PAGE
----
Though marijuana legalization continues to spread across the US at the state level, there has been little progress on implementing standardized cannabis manufacturing rules and regulations to ensure product safety and quality.
This is because of marijuana’s federally illegal status, which means federal agencies like the Food and Drug Administration (FDA) and the Drug Enforcement Administration (DEA) are not in a position to provide oversight to state-legal cannabis markets.
This means cannabis product manufacturers (cultivators and processors) and state officials have largely been left to their own devices when it comes to industry rules. The result is a patchwork of inconsistent regulations and standards concerning the manufacturing, packaging, labeling, distribution and sustainability of cannabis products.
In practice, most of the current state-level regulations in place operate in a reactive manner – marijuana products are tested for quality and safety in a laboratory at the end of the manufacturing process.
While laboratory testing is important for product quality control, it’s only one piece of the puzzle. Unsafe or low quality products may still slip through the net even if they pass a laboratory test, and this could prove to be disastrous for a small marijuana business owner.
This lack of uniformity and emphasis on final-stage, reactive testing poses not only a risk to cannabis product quality, but also to consumer health.
Most industry regulators that are responsible for issuing business licenses and monitoring quality and safety compliance recommend a more holistic approach under what’s known as Good Manufacturing Practices (GMP).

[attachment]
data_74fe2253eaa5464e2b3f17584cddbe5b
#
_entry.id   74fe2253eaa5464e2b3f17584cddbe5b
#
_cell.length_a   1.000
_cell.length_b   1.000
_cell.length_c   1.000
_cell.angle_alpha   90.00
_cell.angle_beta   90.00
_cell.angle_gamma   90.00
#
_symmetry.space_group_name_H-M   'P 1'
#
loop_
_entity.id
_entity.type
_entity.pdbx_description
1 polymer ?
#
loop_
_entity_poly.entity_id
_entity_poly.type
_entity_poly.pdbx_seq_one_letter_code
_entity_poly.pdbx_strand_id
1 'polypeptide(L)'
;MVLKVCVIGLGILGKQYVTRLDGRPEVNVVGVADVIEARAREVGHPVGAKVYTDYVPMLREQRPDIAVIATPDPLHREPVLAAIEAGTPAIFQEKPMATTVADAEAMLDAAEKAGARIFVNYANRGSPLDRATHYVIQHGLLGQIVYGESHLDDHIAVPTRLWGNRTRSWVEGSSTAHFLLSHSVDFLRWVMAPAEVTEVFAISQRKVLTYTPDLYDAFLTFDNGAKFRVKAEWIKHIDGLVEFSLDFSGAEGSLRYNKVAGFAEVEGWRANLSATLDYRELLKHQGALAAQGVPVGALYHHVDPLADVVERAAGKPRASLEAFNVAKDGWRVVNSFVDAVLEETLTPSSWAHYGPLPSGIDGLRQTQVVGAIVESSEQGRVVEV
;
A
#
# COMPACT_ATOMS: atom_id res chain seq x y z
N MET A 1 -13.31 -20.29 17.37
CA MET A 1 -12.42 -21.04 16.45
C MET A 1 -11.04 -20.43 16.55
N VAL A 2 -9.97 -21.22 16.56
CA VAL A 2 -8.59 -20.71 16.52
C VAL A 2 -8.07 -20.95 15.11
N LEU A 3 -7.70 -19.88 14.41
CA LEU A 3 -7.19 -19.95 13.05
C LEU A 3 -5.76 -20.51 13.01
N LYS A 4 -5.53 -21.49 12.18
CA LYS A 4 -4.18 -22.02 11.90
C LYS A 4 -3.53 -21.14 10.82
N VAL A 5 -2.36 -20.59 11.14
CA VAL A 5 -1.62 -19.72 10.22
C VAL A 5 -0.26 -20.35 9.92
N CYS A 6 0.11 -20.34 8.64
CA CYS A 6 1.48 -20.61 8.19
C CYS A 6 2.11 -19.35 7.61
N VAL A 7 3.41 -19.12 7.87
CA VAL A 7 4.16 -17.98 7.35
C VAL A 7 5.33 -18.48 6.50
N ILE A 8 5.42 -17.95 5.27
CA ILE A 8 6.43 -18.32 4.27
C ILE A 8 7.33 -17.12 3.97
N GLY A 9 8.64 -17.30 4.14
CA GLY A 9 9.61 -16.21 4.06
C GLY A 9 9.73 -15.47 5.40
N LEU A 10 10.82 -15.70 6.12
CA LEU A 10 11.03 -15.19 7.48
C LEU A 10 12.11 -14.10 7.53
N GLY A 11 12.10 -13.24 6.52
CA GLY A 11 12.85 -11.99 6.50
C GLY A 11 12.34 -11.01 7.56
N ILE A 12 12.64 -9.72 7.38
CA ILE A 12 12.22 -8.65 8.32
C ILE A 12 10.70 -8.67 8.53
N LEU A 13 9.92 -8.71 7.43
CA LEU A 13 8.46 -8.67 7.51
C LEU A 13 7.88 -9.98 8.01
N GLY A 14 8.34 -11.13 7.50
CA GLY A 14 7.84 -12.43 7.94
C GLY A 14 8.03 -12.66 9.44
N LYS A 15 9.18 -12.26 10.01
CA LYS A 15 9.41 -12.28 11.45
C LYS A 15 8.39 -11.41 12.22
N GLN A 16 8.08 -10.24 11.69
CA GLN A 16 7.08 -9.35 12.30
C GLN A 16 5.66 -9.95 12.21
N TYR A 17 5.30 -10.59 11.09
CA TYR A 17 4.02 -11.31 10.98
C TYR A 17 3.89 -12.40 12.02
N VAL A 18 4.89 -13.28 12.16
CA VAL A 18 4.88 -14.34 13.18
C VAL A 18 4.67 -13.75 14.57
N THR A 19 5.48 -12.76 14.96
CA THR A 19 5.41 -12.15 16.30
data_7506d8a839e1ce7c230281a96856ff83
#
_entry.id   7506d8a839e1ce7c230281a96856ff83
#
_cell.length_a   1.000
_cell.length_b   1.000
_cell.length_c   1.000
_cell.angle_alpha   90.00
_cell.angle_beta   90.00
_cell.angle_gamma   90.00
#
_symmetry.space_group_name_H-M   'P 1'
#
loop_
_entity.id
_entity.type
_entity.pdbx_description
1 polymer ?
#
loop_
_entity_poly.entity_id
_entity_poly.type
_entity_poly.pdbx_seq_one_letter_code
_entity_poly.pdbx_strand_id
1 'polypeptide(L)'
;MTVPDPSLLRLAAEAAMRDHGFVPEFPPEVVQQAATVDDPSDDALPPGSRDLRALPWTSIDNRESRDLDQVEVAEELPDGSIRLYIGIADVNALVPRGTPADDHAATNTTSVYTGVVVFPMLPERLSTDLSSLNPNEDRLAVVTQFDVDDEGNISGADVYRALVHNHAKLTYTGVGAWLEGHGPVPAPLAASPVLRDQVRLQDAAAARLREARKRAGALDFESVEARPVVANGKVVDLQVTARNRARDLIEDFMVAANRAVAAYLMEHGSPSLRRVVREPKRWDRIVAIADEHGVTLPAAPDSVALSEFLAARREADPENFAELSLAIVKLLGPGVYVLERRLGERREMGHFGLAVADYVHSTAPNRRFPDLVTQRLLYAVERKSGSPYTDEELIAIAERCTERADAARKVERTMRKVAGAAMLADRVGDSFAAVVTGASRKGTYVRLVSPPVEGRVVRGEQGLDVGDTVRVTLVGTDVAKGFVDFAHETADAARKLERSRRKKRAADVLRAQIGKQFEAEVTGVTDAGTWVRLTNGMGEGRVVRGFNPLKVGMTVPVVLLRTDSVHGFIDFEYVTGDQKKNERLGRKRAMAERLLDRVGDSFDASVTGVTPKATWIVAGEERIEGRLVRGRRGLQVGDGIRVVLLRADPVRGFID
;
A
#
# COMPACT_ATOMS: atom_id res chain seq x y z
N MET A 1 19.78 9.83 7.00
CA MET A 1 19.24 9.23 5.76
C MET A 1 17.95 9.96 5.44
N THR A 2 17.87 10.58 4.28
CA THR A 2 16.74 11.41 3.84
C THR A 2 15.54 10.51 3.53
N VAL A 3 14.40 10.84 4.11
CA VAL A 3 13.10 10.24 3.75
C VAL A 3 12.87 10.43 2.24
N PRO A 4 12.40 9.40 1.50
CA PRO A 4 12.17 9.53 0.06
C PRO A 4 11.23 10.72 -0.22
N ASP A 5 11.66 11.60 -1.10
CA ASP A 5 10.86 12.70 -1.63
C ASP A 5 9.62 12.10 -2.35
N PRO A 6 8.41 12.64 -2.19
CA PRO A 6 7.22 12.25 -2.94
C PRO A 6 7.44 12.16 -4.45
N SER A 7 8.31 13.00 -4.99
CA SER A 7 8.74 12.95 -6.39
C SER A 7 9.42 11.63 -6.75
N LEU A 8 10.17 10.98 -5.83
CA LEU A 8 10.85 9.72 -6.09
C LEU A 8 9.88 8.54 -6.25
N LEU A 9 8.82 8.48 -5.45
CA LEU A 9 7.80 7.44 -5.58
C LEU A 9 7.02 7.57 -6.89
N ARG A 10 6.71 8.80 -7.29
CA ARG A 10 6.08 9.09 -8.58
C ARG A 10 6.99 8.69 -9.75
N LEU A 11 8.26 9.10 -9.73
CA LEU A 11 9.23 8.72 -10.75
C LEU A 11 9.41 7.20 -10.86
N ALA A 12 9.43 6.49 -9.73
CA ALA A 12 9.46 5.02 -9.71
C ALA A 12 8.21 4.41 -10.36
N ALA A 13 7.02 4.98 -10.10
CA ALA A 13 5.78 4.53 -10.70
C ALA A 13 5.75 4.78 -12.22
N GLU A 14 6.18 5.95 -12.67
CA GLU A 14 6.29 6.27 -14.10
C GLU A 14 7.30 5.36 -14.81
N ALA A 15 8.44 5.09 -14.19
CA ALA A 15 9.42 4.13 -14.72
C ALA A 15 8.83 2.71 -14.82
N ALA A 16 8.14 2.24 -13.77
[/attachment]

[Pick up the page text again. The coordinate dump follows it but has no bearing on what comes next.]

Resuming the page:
These guidelines establish the basic requirements a manufacturer must fulfil to ensure the quality and safety of a product, which then in turn become the industry standard.
So, rather than just testing a product to see if it meets specified safety and quality criteria, GMP is a system for ensuring products are consistently produced according to certain quality standards and regulatory guidelines.
GMP is proactive, not reactive.
Each step of the manufacturing process entails risks that can compromise the quality of the end product. Under GMP, quality is understood as built into the product at each stage of the production process, so each stage must be analyzed.
GMP, therefore, would consider all aspects pertaining to cannabis manufacturing including materials, equipment, storage, training, hygiene, record keeping, and the state of the premises.
GMP not only helps ensure consumer health and safety, it also protects the manufacturer. By making the manufacturers’ responsibilities clear, the manufacturer is better able to defend its production processes from complaints if it can prove it follows GMP. Established GMP also deters unscrupulous manufacturers from flooding the market with unsafe, poor quality products, which reduces competition and boosts the overall integrity of the industry.
Implementing GMP in some form is not currently required or recommended in the cannabis industry but marijuana manufacturers don’t need to wait for the FDA before acting. With the prospect of federal marijuana legalization on the horizon, GMP is likely to play a role in the cannabis industry in the not-too-distant future.
So, with the FDA poised to play a bigger role with regards to marijuana regulations in years to come, it’s a good idea for cannabis manufacturers to stay ahead of the game and adopt GMP standards in order to stay competitive long-term.